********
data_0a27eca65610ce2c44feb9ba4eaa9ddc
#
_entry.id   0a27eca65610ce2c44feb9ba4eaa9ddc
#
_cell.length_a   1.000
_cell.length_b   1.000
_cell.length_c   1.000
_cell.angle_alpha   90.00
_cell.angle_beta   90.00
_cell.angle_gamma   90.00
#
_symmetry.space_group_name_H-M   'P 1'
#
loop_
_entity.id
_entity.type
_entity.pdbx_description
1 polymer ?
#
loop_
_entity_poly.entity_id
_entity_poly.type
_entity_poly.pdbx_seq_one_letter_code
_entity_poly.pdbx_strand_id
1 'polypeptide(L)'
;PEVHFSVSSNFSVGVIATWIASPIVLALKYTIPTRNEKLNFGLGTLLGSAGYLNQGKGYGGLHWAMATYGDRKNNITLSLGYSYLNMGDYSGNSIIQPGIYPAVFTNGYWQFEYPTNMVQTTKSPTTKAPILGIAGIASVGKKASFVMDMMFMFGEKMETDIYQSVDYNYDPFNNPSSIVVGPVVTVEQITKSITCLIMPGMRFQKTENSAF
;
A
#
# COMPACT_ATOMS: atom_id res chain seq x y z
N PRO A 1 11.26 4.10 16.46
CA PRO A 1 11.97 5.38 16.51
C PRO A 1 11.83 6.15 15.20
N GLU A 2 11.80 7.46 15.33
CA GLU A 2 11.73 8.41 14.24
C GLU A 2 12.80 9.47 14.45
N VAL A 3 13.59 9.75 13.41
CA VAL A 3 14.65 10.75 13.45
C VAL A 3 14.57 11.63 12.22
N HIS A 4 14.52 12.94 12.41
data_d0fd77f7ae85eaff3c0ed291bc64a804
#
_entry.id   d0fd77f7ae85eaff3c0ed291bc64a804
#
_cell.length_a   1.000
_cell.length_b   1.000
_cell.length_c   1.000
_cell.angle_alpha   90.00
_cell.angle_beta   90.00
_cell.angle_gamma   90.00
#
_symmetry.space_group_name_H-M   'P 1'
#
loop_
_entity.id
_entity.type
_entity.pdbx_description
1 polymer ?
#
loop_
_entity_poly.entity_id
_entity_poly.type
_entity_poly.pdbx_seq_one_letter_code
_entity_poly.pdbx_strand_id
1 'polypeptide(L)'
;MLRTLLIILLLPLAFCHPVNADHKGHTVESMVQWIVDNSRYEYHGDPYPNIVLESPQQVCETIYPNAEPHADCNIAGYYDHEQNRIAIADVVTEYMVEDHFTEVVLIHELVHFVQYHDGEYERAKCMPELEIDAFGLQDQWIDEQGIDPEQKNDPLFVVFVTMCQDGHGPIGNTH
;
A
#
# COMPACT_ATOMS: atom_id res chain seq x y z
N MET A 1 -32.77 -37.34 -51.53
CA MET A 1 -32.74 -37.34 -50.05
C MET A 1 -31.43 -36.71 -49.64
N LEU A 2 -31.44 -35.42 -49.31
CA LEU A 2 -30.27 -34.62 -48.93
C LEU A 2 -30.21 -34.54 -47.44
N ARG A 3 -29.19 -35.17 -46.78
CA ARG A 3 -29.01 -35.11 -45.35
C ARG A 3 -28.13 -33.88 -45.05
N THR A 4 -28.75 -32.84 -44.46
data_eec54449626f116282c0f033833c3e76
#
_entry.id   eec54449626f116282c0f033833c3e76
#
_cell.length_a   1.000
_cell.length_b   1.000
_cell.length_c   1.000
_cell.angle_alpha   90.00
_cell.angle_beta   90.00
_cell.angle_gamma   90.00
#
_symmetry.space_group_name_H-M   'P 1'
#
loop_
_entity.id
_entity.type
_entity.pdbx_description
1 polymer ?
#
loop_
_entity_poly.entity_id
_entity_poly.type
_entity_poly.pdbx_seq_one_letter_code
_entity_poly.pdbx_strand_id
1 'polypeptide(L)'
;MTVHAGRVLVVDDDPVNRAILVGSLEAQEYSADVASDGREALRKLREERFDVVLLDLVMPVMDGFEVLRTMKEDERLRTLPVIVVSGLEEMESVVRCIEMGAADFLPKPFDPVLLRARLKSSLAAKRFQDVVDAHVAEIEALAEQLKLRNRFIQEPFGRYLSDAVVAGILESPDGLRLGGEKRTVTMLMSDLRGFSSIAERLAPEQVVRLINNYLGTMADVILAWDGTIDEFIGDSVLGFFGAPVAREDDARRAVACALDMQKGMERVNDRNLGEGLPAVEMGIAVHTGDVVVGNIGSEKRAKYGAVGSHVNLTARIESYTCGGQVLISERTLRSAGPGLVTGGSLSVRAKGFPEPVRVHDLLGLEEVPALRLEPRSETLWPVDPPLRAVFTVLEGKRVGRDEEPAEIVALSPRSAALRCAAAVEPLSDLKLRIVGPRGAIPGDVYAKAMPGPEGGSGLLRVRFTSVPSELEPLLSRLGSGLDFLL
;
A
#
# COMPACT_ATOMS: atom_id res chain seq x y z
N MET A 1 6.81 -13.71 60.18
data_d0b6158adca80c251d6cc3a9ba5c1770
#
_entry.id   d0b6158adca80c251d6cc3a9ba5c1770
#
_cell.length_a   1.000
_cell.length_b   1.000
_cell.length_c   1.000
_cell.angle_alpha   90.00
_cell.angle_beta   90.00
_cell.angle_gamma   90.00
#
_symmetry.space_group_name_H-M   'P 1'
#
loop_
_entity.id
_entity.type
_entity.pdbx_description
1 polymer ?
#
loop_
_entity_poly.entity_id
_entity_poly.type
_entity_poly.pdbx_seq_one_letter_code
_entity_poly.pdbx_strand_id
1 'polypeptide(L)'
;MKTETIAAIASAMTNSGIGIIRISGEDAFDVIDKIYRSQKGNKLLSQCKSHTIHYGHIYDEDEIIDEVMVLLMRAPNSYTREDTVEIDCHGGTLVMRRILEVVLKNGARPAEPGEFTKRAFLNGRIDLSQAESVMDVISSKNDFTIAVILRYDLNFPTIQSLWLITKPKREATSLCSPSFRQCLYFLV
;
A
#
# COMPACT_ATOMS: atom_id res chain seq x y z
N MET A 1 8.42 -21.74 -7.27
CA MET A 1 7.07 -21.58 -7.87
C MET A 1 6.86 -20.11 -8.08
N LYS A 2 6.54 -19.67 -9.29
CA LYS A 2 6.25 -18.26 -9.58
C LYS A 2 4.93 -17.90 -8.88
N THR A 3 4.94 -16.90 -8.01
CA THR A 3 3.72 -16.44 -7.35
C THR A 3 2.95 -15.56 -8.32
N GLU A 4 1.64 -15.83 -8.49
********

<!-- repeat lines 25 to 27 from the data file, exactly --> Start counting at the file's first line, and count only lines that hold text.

1 'polypeptide(L)'
;PEVHFSVSSNFSVGVIATWIASPIVLALKYTIPTRNEKLNFGLGTLLGSAGYLNQGKGYGGLHWAMATYGDRKNNITLSLGYSYLNMGDYSGNSIIQPGIYPAVFTNGYWQFEYPTNMVQTTKSPTTKAPILGIAGIASVGKKASFVMDMMFMFGEKMETDIYQSVDYNYDPFNNPSSIVVGPVVTVEQITKSITCLIMPGMRFQKTENSAF
;